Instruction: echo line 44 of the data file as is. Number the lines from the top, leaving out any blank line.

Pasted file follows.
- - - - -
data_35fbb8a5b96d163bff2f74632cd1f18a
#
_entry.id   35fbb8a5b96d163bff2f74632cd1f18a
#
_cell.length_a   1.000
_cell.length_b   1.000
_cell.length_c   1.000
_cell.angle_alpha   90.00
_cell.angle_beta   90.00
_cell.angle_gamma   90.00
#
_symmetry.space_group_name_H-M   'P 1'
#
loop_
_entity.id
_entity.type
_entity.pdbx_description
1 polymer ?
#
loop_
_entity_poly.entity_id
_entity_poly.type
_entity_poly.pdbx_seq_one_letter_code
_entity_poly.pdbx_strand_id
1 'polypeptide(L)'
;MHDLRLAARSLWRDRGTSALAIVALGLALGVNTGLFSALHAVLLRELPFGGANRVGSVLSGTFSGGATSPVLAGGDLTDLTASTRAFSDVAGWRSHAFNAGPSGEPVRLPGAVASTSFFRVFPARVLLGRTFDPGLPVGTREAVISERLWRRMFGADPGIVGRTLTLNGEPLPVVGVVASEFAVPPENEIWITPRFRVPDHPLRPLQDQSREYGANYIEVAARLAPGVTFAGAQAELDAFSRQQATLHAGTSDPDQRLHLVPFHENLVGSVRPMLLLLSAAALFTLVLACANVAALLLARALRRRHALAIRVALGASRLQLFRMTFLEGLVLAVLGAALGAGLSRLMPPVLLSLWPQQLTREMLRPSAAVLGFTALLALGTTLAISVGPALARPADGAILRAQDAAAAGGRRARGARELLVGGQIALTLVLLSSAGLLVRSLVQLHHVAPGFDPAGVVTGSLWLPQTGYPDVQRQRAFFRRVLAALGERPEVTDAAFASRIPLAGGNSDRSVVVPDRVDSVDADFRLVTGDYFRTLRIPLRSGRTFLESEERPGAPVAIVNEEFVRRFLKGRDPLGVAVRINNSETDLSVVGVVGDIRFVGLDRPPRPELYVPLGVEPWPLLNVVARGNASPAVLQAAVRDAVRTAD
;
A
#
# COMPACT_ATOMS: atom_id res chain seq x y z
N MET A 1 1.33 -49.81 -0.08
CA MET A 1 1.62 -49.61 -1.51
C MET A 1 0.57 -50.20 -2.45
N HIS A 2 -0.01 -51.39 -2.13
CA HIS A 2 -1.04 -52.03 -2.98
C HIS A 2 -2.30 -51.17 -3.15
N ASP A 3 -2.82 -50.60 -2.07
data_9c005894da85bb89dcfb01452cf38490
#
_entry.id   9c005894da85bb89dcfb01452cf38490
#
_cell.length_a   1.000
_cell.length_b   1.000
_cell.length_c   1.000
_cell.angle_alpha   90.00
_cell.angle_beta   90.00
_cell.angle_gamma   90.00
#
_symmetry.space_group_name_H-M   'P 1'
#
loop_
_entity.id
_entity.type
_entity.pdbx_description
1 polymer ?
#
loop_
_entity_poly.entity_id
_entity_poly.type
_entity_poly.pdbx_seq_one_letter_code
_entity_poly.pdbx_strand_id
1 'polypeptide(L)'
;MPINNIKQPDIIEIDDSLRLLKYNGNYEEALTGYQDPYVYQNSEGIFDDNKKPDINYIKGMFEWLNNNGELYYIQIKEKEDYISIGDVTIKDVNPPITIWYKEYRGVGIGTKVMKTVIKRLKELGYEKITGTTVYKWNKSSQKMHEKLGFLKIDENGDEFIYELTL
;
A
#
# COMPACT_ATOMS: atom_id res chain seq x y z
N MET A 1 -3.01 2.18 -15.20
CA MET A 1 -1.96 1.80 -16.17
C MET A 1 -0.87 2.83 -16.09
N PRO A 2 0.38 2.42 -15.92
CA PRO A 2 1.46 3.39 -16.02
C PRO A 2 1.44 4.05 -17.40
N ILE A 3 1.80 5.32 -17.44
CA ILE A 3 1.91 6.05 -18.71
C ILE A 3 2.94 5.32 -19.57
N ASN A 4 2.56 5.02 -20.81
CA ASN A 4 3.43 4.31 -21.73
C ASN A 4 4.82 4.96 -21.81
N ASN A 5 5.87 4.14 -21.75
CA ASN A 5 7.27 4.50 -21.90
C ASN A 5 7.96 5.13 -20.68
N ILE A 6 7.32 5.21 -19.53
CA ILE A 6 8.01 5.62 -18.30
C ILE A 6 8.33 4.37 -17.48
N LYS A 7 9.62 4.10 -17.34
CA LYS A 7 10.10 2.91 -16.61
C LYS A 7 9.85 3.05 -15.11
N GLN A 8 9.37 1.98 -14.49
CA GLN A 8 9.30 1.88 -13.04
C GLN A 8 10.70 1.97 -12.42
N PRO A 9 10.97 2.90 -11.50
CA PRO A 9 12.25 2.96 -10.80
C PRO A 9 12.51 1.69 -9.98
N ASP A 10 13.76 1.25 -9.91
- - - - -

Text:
_cell.length_c   1.000